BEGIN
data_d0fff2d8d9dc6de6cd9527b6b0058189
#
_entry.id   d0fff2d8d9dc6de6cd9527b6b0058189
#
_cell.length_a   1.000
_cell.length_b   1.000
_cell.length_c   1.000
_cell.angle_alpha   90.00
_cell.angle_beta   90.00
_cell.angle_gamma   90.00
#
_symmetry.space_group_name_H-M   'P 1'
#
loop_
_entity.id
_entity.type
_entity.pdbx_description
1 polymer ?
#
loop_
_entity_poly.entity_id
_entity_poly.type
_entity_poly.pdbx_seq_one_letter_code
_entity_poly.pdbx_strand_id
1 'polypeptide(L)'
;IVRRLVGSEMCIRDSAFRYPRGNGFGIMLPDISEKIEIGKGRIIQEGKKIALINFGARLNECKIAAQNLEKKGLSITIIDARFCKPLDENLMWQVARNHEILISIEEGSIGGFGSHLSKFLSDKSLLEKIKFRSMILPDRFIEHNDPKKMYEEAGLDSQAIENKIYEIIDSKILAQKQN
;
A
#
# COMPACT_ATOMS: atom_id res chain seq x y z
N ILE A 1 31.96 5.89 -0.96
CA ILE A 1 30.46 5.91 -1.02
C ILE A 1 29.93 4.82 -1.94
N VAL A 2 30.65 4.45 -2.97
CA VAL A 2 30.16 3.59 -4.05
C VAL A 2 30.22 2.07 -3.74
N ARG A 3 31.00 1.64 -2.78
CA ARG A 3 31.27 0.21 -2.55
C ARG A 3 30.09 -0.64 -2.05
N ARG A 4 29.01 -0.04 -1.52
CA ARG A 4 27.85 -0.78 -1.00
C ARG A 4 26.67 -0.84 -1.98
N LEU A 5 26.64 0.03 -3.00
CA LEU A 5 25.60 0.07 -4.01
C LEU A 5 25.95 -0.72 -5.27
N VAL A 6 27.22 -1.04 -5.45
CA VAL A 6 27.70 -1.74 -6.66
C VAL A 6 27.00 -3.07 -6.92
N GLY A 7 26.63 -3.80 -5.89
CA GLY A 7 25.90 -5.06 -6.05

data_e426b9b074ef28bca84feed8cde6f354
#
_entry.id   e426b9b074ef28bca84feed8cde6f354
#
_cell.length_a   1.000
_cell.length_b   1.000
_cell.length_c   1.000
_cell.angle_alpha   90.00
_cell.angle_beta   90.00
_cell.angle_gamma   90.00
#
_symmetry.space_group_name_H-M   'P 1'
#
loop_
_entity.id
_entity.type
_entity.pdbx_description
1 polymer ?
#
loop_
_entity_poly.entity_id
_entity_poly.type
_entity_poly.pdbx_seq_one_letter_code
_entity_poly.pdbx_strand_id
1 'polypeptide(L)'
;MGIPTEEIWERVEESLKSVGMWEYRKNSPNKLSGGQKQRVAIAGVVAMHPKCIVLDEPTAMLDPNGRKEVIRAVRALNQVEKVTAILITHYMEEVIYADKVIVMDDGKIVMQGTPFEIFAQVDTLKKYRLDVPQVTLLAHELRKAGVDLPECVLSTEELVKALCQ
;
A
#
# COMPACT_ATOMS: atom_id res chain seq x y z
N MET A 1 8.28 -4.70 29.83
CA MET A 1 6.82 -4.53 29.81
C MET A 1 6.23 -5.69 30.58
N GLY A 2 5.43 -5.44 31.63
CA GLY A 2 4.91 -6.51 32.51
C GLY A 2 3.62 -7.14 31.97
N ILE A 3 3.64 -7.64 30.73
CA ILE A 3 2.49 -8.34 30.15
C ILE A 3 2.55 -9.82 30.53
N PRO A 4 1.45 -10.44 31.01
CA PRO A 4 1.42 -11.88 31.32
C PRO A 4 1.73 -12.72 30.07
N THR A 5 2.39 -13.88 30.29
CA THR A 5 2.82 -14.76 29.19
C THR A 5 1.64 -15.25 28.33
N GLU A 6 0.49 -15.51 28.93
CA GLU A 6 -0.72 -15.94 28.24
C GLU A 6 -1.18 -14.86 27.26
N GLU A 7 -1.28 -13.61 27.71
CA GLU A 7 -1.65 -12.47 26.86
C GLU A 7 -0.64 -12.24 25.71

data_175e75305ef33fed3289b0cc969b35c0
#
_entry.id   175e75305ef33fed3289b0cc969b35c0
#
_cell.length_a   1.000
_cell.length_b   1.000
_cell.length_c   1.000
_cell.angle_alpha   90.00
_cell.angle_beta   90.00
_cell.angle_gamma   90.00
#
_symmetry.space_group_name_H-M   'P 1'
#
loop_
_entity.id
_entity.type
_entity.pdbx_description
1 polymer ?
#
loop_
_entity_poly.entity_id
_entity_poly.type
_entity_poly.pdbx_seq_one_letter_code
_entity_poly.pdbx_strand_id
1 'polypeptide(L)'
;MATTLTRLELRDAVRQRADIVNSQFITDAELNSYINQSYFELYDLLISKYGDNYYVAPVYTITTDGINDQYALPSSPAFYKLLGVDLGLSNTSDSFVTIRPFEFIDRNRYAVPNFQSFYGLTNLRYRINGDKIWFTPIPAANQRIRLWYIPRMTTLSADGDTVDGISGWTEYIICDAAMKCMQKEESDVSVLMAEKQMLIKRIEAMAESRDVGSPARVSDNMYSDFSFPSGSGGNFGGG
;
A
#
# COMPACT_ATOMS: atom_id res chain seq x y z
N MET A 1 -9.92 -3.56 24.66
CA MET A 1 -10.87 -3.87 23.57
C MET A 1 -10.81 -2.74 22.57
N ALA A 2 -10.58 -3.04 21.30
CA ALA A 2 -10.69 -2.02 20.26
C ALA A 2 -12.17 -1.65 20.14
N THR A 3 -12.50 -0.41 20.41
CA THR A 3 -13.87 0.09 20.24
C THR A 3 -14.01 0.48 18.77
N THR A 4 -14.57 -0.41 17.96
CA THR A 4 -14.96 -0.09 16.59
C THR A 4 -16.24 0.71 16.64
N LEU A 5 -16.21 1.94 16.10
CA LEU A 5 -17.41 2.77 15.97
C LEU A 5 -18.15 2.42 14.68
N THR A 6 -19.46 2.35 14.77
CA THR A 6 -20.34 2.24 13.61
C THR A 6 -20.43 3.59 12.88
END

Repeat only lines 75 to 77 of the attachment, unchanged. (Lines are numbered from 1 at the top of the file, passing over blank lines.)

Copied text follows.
1 'polypeptide(L)'
;MGIPTEEIWERVEESLKSVGMWEYRKNSPNKLSGGQKQRVAIAGVVAMHPKCIVLDEPTAMLDPNGRKEVIRAVRALNQVEKVTAILITHYMEEVIYADKVIVMDDGKIVMQGTPFEIFAQVDTLKKYRLDVPQVTLLAHELRKAGVDLPECVLSTEELVKALCQ
;